A systematic scoping review and synthesis of dementia and communication theory

Liam Ennis, Warren Mansell, Sara Tai, Philip Mcevoy

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Abstract

Aim
This review considers the theoretical literature concerning communication between a person with dementia and a person without dementia.

Methods
Theoretical accounts of communication between a person with dementia and a person without dementia were identified through database searches, hand searching of reference lists and contacting experts in the topic area.

Results
Twenty-one articles were included in the final review, yielding 18 different theoretical accounts of communication in the context of dementia. Thematic synthesis showed that four categories could account for the majority of the material described in these theories, even though they were derived from very different perspectives. These categories were mutuality, personhood, anxiety reduction and environmental considerations.

Discussion
The four categories identified in the thematic synthesis were reminiscent of Kitwood’s theory of person-centred dementia care. Different interpretations of this finding are considered. Most theoretical accounts focused on the relational aspects of communication. This meant that societal and individual accounts of communication in the context of dementia were relatively impoverished in terms of theory.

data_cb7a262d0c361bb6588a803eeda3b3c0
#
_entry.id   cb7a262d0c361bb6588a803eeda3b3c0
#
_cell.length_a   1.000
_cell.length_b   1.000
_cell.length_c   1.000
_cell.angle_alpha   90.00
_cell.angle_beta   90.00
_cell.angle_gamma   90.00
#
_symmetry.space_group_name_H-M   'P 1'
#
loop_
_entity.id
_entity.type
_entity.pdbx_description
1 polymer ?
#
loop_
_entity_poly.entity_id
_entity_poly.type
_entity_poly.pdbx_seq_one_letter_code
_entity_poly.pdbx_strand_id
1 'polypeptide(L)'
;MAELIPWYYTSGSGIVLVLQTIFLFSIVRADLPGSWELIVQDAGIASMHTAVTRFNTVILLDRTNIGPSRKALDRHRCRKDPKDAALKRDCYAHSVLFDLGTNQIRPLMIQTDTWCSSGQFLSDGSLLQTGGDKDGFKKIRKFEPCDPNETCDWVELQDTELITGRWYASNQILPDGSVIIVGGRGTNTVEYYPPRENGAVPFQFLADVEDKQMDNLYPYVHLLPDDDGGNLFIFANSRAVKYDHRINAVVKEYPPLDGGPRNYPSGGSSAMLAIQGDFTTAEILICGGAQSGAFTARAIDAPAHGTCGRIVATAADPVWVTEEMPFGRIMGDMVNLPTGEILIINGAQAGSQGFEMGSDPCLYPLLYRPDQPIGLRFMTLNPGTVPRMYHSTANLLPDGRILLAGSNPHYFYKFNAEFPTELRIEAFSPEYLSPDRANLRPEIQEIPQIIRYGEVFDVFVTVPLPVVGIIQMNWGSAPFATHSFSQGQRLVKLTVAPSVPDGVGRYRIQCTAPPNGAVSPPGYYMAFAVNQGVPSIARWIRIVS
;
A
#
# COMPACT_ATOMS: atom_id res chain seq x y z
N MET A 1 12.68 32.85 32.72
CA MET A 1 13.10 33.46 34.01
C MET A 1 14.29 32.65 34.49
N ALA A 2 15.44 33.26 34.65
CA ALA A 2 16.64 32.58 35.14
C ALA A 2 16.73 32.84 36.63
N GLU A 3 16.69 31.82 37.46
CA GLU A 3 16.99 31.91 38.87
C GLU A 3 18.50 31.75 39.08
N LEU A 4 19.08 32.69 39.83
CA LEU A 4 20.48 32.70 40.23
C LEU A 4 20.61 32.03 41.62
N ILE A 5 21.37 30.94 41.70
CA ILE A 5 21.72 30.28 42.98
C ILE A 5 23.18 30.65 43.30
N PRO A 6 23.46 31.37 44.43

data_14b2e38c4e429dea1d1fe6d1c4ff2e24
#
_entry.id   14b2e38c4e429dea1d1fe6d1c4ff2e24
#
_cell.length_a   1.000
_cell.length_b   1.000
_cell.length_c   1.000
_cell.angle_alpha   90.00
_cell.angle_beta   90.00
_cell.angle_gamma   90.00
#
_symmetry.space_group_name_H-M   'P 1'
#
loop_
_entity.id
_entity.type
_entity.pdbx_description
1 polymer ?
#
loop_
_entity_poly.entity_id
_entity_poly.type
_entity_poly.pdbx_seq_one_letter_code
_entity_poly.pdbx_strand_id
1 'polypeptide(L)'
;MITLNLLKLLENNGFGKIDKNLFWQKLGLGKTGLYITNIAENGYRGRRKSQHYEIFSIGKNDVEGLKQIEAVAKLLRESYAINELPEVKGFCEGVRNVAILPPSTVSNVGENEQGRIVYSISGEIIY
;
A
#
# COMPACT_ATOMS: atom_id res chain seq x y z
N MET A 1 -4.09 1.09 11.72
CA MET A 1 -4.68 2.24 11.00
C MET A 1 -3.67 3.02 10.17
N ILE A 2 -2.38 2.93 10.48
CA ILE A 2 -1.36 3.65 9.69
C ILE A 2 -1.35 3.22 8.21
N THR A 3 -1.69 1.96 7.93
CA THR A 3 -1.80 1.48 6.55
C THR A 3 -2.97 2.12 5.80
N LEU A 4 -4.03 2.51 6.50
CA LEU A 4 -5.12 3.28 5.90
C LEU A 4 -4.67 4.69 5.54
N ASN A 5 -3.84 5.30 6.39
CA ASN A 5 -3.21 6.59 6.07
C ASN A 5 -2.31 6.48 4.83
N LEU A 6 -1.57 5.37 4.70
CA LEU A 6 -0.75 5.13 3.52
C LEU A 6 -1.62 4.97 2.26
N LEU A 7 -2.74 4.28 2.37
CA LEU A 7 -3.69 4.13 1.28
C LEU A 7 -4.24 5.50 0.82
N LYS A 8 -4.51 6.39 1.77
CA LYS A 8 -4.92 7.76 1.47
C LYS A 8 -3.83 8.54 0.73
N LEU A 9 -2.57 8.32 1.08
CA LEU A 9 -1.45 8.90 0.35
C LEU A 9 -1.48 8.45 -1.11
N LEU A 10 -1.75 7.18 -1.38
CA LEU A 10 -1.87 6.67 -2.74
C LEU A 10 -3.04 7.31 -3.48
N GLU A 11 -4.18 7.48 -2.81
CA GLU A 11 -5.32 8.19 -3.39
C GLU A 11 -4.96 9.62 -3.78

Conclusions
There is widespread agreement regarding the important components of good quality communication in the context of dementia. This suggests exciting opportunities for collaboration between apparently disparate bodies of literature. Individual and societal accounts of communication in the context of dementia are relatively neglected and would benefit from more research.
Original languageEnglish
JournalDementia
Early online date8 Dec 2017
DOIs
Publication statusPublished - 2017

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